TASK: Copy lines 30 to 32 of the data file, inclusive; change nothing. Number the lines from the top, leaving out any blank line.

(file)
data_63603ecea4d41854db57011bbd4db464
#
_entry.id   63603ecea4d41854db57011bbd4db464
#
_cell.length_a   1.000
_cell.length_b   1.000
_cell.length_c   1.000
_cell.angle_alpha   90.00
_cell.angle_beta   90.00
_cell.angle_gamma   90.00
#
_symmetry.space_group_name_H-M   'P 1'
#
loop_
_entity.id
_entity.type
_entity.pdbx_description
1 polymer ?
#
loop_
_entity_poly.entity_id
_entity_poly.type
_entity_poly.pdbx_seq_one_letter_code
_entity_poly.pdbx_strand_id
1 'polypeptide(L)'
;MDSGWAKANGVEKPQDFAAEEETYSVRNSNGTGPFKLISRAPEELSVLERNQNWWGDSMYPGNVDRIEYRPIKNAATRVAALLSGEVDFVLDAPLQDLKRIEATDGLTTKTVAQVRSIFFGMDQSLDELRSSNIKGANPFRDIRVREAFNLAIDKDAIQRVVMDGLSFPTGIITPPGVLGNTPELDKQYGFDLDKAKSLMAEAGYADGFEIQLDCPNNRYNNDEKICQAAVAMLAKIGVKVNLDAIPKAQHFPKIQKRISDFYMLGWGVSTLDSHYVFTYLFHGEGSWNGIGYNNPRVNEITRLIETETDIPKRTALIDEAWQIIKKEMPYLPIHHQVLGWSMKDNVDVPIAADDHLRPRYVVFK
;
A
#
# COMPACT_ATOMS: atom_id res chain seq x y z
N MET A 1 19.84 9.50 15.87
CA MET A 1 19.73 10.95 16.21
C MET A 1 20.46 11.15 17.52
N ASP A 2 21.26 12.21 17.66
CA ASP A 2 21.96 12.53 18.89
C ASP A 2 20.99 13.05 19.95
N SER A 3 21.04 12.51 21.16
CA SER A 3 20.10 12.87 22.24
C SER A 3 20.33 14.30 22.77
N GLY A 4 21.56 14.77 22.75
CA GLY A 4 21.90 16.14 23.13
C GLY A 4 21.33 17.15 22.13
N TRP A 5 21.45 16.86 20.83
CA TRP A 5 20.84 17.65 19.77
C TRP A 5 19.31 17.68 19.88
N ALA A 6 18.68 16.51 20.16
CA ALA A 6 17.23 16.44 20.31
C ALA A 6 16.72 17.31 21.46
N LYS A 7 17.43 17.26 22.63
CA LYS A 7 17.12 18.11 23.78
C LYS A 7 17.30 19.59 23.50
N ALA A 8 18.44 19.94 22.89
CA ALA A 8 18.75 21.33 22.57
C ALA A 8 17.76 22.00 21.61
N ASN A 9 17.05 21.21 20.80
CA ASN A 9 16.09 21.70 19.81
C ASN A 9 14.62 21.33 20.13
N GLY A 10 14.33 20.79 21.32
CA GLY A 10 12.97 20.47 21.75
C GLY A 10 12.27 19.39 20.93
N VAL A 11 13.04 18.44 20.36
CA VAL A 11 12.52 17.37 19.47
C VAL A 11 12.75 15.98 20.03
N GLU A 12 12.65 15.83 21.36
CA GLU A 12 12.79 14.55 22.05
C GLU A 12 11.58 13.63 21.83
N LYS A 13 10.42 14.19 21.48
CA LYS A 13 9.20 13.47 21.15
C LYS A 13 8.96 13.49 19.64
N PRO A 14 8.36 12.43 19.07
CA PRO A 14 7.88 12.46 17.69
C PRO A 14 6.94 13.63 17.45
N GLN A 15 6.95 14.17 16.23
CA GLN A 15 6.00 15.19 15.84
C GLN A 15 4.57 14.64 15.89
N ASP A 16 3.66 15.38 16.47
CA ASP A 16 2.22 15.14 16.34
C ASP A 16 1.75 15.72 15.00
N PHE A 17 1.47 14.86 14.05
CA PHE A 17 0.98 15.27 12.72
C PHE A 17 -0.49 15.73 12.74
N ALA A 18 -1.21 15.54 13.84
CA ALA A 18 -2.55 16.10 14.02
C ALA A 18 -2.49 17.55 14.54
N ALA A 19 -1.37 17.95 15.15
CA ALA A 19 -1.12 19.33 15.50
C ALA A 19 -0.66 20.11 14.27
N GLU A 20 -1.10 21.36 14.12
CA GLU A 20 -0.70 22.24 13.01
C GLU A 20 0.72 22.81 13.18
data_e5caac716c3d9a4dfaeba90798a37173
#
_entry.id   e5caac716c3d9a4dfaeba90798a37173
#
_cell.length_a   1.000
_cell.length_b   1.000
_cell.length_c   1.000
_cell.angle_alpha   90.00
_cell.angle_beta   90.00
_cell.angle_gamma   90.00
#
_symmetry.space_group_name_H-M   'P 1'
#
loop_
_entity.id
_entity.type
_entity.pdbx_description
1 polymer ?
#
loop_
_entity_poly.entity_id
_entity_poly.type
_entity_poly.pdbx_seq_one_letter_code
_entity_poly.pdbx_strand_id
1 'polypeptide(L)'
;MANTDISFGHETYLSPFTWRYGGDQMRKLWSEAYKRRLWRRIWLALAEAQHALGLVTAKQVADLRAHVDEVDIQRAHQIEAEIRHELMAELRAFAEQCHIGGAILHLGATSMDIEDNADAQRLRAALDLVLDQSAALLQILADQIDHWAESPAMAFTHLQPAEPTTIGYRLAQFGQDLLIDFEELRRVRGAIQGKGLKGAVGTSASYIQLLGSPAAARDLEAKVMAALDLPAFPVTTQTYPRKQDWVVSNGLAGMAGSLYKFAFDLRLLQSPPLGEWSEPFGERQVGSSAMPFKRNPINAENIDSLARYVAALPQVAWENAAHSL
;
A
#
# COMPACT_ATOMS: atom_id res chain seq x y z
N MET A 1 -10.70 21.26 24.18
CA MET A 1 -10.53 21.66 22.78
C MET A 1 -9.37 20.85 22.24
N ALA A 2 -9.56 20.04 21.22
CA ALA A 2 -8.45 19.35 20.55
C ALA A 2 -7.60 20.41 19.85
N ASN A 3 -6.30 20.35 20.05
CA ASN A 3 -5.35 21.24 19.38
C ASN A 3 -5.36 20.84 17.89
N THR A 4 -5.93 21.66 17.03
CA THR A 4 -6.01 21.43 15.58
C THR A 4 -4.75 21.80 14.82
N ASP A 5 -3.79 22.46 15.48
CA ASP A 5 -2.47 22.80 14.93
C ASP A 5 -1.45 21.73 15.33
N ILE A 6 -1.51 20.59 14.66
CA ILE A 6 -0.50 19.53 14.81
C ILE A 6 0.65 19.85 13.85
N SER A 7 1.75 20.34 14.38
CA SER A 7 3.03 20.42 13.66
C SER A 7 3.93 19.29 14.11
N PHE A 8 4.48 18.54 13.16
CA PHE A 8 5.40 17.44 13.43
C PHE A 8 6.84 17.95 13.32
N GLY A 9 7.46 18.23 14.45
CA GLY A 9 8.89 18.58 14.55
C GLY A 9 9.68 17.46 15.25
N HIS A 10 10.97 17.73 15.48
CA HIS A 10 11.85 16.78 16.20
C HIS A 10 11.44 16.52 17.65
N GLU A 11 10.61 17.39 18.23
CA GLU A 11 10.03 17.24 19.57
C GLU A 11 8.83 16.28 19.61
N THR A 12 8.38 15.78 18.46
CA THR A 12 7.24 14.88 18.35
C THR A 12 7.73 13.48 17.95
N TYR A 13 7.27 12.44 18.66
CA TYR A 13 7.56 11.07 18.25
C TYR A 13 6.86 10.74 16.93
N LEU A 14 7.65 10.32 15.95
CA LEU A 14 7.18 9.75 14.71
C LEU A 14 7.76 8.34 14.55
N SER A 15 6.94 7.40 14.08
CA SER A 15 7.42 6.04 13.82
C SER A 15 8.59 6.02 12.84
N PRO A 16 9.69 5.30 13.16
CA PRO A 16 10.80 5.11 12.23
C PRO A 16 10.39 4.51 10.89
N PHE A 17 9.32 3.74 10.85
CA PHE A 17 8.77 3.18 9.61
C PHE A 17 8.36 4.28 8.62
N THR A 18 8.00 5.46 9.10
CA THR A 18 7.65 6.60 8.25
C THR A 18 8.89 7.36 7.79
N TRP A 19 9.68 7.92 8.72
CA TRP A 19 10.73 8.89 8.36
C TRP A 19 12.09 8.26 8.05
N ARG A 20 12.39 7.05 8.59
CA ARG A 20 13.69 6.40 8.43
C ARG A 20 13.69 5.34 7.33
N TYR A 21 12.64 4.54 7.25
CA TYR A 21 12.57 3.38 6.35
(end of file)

# COMPACT_ATOMS: atom_id res chain seq x y z
N MET A 1 19.84 9.50 15.87
CA MET A 1 19.73 10.95 16.21